Myanmar indicated on Friday that while it wanted relief supplies, foreign aid personnel were not being called for, and that the referendum would go ahead.


    A foreign ministry statement said the government had given priority to receiving aid from abroad but was using its own nationals to deliver it.

    The government turned back aid workers and media who arrived on a flight from Qatar on Thursday because they had not been given permission to enter the country, the ministry said.


    The threat of disease and starvation
    looms large as aid is slow to arrive [AFP]

    'Increasingly desperate'


    Corpses rotting in the flood waters are adding to the risk of disease.


    Describing the situation as "increasingly desperate", Holmes said Ban Ki-moon, the UN chief, was trying to talk to Than Shwe, Myanmar's military leader, to urge him to "strongly to facilitate access" for foreign relief workers.


    But the UN official rejected criticism that he had not been more forceful in pressing Myanmar.


    "I do not believe confrontation with the government is likely to result in more help" Holmes said.


    He added that the authorities also agreed that customs charges and clearances should be waived for aid delivery, but said it was unclear if the policy had been implemented.




    Among those stranded on the border with Thailand are 10 members of a USAid disaster response team.


    Eric John, the US ambassador to Thailand, told reporters in Bangkok on Thursday that the US was "in a long line of nations who are ready, willing and able to help, but also, of course, in a long line of nations the Burmese don't trust".

    A clearer picture of the devastation
    will not be known for some time [AFP]

    "It's more than frustrating. It's a tragedy," he said.


    A US state department official hinted that it was considering dropping food aid without Myanmar's approval.


    But the Pentagon said it would not consider such a move. Aside from violating Myanmar's airspace, the US authorities worry that such an unauthorised operation might fail to deliver to those most in need.


    Robert Gates, the US defence secretary, said the US needed permission from the government but US air force transport aircraft packed with supplies and US navy ships in the area are all ready to enter



    With the Irrawaddy delta's roads washed out and the infrastructure in shambles, large areas are accessible only by air.


    Tim Costello, chief executive of World Vision Australia, said that "it's certainly the case that the Americans, as they showed in the tsunami, have extraordinary capacity".


    During the 2004 Indian Ocean tsunami, US helicopters from the USS Abraham Lincoln flew missions to isolated communities along the Indonesian coast in the biggest US military operation in South-East Asia since the Vietnam war.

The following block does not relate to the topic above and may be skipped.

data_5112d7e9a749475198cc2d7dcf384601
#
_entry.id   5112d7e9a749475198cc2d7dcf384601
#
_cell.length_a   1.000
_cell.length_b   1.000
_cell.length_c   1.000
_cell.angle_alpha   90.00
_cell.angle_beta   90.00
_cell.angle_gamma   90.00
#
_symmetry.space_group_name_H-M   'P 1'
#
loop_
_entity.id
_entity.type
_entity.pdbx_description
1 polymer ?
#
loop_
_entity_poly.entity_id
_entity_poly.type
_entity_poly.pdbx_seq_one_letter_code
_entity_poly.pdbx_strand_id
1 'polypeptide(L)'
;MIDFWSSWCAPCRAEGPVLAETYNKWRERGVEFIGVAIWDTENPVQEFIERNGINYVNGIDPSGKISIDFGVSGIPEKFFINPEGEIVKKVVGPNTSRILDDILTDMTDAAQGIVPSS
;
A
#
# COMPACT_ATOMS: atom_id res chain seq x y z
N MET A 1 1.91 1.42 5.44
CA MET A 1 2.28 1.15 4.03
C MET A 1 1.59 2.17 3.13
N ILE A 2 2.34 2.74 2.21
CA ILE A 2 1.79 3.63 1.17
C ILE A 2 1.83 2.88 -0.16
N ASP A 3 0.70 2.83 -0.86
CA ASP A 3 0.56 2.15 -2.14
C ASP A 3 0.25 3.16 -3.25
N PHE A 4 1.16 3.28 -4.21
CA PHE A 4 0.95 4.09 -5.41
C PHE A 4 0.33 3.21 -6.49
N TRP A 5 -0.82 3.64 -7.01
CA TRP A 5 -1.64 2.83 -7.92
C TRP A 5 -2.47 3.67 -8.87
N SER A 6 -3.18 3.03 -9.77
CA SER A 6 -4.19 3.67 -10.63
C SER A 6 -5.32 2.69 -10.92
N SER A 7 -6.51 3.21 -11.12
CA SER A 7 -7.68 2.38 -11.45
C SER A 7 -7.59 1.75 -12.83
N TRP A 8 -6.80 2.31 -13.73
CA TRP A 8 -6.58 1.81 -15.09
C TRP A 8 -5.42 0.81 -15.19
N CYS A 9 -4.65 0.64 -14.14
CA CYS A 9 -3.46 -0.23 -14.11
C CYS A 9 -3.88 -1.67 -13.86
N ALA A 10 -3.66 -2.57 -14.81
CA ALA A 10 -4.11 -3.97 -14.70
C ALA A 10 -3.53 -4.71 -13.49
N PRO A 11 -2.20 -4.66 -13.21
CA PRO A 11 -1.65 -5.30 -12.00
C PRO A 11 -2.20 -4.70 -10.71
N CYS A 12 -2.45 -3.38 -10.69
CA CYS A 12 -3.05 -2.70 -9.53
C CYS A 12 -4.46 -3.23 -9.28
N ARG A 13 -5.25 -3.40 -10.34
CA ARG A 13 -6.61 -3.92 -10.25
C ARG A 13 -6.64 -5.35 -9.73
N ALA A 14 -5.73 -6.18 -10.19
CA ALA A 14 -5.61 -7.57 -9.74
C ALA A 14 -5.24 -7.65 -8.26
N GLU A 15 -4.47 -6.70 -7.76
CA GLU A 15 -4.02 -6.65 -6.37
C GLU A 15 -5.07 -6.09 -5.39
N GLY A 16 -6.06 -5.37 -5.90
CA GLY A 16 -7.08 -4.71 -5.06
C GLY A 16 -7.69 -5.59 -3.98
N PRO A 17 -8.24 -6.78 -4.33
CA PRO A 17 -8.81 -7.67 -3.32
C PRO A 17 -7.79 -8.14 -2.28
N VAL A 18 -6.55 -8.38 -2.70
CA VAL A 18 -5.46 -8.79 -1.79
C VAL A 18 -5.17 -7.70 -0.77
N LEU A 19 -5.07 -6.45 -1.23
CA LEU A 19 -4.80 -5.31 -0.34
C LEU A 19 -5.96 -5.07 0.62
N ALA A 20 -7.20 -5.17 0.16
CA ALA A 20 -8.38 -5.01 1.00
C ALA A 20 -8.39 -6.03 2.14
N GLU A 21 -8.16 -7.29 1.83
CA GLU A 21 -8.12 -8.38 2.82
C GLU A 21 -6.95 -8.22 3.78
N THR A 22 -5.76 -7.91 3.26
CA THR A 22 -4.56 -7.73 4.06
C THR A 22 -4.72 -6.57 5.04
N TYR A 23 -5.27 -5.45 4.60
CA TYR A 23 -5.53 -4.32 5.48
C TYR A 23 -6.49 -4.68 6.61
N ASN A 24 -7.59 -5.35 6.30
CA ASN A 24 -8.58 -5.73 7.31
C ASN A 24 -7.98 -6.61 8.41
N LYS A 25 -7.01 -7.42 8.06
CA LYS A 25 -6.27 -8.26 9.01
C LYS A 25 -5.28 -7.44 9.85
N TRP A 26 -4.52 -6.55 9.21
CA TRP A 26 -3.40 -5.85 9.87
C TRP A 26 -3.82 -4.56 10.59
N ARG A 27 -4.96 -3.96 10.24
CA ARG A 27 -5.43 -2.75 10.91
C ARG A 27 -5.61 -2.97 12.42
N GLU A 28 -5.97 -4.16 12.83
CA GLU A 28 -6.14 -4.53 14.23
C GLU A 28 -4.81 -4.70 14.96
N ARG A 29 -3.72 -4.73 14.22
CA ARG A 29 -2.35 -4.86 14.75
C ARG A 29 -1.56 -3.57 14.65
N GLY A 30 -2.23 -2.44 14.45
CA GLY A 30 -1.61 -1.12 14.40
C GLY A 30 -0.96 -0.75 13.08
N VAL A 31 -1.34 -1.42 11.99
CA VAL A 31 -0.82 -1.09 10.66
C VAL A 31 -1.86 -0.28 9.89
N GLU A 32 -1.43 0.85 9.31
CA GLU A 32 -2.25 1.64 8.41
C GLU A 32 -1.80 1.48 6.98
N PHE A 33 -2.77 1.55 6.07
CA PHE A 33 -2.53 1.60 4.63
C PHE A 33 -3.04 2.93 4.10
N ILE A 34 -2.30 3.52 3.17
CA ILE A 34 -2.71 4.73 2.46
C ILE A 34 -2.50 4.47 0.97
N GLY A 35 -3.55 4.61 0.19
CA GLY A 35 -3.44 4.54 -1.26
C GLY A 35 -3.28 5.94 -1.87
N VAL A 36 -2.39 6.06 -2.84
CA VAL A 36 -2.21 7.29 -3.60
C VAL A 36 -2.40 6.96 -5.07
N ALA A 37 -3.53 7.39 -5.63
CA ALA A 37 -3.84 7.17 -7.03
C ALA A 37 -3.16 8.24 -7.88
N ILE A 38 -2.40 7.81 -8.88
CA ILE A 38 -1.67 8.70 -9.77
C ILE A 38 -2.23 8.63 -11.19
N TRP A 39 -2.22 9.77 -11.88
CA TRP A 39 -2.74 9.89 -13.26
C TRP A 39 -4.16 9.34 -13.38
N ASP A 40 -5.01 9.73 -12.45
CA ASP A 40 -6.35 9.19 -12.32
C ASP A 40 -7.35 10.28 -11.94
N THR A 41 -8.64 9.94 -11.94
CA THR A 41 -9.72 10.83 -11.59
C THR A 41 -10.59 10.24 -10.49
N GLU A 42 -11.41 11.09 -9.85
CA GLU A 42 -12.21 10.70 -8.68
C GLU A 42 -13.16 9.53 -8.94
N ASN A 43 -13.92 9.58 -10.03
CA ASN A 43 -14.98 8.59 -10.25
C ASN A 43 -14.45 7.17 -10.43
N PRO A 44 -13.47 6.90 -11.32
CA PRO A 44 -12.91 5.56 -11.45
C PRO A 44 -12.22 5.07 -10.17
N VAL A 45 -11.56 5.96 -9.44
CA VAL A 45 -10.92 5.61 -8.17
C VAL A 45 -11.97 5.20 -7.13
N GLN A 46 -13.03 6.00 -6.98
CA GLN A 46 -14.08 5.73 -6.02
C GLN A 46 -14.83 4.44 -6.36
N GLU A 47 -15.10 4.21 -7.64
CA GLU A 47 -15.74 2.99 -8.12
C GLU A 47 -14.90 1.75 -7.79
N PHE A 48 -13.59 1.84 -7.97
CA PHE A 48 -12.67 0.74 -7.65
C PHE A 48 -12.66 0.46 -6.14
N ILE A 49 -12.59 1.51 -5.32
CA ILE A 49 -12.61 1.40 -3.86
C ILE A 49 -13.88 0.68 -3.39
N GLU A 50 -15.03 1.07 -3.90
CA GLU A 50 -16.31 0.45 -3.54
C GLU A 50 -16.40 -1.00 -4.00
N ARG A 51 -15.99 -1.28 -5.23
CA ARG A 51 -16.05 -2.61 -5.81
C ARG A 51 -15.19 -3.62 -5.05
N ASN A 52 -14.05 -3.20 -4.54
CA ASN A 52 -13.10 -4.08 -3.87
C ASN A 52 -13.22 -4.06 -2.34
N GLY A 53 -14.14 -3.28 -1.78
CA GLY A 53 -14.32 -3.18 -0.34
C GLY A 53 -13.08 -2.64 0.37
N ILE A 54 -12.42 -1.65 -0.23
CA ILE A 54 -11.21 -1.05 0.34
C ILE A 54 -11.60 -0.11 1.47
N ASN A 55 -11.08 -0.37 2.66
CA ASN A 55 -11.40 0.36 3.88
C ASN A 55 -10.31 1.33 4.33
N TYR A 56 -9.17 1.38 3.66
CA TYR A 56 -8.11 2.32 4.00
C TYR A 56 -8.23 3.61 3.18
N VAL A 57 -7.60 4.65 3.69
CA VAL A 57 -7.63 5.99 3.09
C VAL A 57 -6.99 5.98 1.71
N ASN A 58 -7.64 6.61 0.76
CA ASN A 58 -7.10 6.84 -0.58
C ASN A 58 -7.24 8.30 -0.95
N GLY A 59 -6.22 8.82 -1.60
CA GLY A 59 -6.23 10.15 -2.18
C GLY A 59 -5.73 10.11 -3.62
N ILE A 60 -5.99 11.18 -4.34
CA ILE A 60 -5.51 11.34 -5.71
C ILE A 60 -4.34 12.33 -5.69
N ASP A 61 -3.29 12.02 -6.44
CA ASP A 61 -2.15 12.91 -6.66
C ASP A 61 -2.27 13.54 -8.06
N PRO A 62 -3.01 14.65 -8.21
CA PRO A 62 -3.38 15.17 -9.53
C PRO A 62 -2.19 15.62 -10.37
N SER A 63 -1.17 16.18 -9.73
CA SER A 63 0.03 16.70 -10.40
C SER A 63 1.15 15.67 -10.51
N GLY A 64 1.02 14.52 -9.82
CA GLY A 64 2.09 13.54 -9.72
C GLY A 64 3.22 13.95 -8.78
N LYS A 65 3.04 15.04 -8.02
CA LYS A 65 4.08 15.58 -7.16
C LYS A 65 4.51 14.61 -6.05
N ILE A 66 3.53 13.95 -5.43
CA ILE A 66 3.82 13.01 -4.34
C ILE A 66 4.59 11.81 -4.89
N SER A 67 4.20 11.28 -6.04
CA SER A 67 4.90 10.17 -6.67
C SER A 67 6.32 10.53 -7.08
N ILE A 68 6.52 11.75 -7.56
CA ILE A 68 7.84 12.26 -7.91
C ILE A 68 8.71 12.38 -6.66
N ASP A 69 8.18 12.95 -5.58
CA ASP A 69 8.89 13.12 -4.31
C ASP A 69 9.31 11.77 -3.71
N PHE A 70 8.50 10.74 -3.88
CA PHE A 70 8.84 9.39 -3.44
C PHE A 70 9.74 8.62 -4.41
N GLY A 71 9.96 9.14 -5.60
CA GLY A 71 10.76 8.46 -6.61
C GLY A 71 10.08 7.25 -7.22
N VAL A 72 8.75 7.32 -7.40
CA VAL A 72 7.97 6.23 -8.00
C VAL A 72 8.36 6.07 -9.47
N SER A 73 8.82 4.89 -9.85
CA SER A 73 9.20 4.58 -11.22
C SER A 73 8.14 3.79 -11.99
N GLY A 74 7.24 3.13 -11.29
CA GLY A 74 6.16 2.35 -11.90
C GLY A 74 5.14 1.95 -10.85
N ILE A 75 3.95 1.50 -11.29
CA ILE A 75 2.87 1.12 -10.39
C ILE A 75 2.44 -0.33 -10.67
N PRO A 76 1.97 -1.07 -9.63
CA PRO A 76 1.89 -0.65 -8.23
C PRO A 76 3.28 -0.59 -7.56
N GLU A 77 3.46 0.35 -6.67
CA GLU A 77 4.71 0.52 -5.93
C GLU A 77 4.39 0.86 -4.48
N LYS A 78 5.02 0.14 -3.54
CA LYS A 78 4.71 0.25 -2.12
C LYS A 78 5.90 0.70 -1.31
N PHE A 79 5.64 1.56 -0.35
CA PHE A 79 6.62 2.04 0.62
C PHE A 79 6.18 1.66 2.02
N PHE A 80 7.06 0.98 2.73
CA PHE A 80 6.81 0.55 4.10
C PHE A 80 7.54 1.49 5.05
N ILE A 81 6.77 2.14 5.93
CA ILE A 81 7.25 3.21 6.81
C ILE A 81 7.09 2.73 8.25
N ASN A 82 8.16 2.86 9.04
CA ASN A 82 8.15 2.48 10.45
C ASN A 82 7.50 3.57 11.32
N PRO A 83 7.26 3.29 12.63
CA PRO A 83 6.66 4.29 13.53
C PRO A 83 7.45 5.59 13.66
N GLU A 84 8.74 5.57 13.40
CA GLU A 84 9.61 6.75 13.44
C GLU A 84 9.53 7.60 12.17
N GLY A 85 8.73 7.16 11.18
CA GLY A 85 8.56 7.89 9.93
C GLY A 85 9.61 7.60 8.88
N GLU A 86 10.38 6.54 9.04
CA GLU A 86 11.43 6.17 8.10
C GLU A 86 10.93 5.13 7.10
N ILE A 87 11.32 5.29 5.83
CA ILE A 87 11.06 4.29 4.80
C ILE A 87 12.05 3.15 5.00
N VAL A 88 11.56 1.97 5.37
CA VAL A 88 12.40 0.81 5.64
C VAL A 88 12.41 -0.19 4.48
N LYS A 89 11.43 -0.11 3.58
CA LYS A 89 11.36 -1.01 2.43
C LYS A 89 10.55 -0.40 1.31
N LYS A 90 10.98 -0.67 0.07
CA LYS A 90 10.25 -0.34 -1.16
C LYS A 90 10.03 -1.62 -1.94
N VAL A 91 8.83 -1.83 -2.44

Samak Sundaravej, Thailand's prime minister, has offered to negotiate on Washington's behalf to persuade Myanmar's government to accept US assistance.


    Intervention urged


    France is arguing that the UN has the power to intervene without Myanmar's approval under a 2005 agreement that the world body has a "responsibility to protect" people when governments fail to.


    That agreement did not mention natural disasters.


    In a joint letter in Le Monde newspaper, Bernard Kouchner, the French foreign minister, and David Miliband, his British counterpart, urged Myanmar's leaders to "lift all restrictions on the distribution of aid".

    Aid commitments to Myanmar



    United Nations: Will release a minimum of $10m, launching a "flash appeal" to raise much more money.


    International Red Cross: $189,000. Relief workers distributing drinking water, clothing, food, plastic tarpaulins and hygiene kits.


    Myanmar Red Cross: $4.5m for relief and resettlement work. Distributing insecticide-treated bed nets and water purification tablets.


    Australian World Vision: $2.8m for first month of relief.




    European Commission: $3m for fast-track humanitarian aid.


    US: $3m, up from initial $250,000 immediate emergency aid.


    China: $500,000 in cash; materials including tents, blankets and biscuits worth a further $500,000.


    India: Two naval ships loaded with food, tents, blankets, clothing and medicines sent to Yangon.


    Japan: $267,570 worth of emergency aid in tents, power generators and other supplies.


    Australia: Initial $2.8m in emergency aid, with $1m going to aid agencies to help provide shelter, water purification and food.


    Thailand: Transport plane loaded with food and medicine sent to Yangon.


    (All figures in US$)

    SOURCE: Al Jazeera and agencies